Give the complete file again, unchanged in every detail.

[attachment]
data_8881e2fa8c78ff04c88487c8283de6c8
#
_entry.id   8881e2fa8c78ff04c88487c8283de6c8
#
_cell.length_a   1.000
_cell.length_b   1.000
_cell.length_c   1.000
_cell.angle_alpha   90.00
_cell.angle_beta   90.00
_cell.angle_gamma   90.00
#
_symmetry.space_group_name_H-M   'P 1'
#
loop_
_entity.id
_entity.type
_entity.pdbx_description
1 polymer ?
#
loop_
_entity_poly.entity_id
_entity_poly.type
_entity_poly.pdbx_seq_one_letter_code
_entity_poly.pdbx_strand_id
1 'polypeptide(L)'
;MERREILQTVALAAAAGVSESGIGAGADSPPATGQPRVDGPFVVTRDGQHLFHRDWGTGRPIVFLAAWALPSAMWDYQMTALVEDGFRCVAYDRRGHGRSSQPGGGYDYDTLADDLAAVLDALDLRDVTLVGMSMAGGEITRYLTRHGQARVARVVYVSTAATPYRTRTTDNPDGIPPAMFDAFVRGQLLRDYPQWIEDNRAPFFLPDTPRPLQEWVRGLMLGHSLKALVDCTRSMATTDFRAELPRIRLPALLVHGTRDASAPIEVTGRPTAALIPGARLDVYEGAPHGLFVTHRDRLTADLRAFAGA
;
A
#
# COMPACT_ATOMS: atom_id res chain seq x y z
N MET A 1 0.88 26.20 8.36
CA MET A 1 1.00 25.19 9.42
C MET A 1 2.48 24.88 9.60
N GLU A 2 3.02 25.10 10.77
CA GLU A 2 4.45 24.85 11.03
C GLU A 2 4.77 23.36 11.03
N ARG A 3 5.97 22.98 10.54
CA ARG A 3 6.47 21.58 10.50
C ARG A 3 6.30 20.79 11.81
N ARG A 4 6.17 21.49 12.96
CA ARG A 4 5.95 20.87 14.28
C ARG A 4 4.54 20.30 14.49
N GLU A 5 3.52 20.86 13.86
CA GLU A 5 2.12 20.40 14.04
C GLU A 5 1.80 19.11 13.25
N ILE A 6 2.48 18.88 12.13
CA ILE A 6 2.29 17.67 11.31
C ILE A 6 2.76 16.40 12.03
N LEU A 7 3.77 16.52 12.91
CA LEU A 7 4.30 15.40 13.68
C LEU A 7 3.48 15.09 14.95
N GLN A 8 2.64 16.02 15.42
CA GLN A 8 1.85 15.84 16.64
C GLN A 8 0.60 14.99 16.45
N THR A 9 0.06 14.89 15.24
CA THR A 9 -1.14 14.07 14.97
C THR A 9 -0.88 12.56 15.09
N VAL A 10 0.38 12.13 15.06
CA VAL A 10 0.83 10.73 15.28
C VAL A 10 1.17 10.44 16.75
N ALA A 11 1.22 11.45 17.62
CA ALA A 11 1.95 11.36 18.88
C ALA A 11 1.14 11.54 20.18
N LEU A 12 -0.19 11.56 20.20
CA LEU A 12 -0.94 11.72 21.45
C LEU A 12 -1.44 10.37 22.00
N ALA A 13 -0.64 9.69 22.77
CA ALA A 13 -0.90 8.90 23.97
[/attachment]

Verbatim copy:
data_8881e2fa8c78ff04c88487c8283de6c8
#
_entry.id   8881e2fa8c78ff04c88487c8283de6c8
#
_cell.length_a   1.000
_cell.length_b   1.000
_cell.length_c   1.000
_cell.angle_alpha   90.00
_cell.angle_beta   90.00
_cell.angle_gamma   90.00
#
_symmetry.space_group_name_H-M   'P 1'
#
loop_
_entity.id
_entity.type
_entity.pdbx_description
1 polymer ?
#
loop_
_entity_poly.entity_id
_entity_poly.type
_entity_poly.pdbx_seq_one_letter_code
_entity_poly.pdbx_strand_id
1 'polypeptide(L)'
;MERREILQTVALAAAAGVSESGIGAGADSPPATGQPRVDGPFVVTRDGQHLFHRDWGTGRPIVFLAAWALPSAMWDYQMTALVEDGFRCVAYDRRGHGRSSQPGGGYDYDTLADDLAAVLDALDLRDVTLVGMSMAGGEITRYLTRHGQARVARVVYVSTAATPYRTRTTDNPDGIPPAMFDAFVRGQLLRDYPQWIEDNRAPFFLPDTPRPLQEWVRGLMLGHSLKALVDCTRSMATTDFRAELPRIRLPALLVHGTRDASAPIEVTGRPTAALIPGARLDVYEGAPHGLFVTHRDRLTADLRAFAGA
;
A
#
# COMPACT_ATOMS: atom_id res chain seq x y z
N MET A 1 0.88 26.20 8.36
CA MET A 1 1.00 25.19 9.42
C MET A 1 2.48 24.88 9.60
N GLU A 2 3.02 25.10 10.77
CA GLU A 2 4.45 24.85 11.03
C GLU A 2 4.77 23.36 11.03
N ARG A 3 5.97 22.98 10.54
CA ARG A 3 6.47 21.58 10.50
C ARG A 3 6.30 20.79 11.81
N ARG A 4 6.17 21.49 12.96
CA ARG A 4 5.95 20.87 14.28
C ARG A 4 4.54 20.30 14.49
N GLU A 5 3.52 20.86 13.86
CA GLU A 5 2.12 20.40 14.04
C GLU A 5 1.80 19.11 13.25
N ILE A 6 2.48 18.88 12.13
CA ILE A 6 2.29 17.67 11.31
C ILE A 6 2.76 16.40 12.03
N LEU A 7 3.77 16.52 12.91
CA LEU A 7 4.30 15.40 13.68
C LEU A 7 3.48 15.09 14.95
N GLN A 8 2.64 16.02 15.42
CA GLN A 8 1.85 15.84 16.64
C GLN A 8 0.60 14.99 16.45
N THR A 9 0.06 14.89 15.24
CA THR A 9 -1.14 14.07 14.97
C THR A 9 -0.88 12.56 15.09
N VAL A 10 0.38 12.13 15.06
CA VAL A 10 0.83 10.73 15.28
C VAL A 10 1.17 10.44 16.75
N ALA A 11 1.22 11.45 17.62
CA ALA A 11 1.95 11.36 18.88
C ALA A 11 1.14 11.54 20.18
N LEU A 12 -0.19 11.56 20.20
CA LEU A 12 -0.94 11.72 21.45
C LEU A 12 -1.44 10.37 22.00
N ALA A 13 -0.64 9.69 22.77
CA ALA A 13 -0.90 8.90 23.97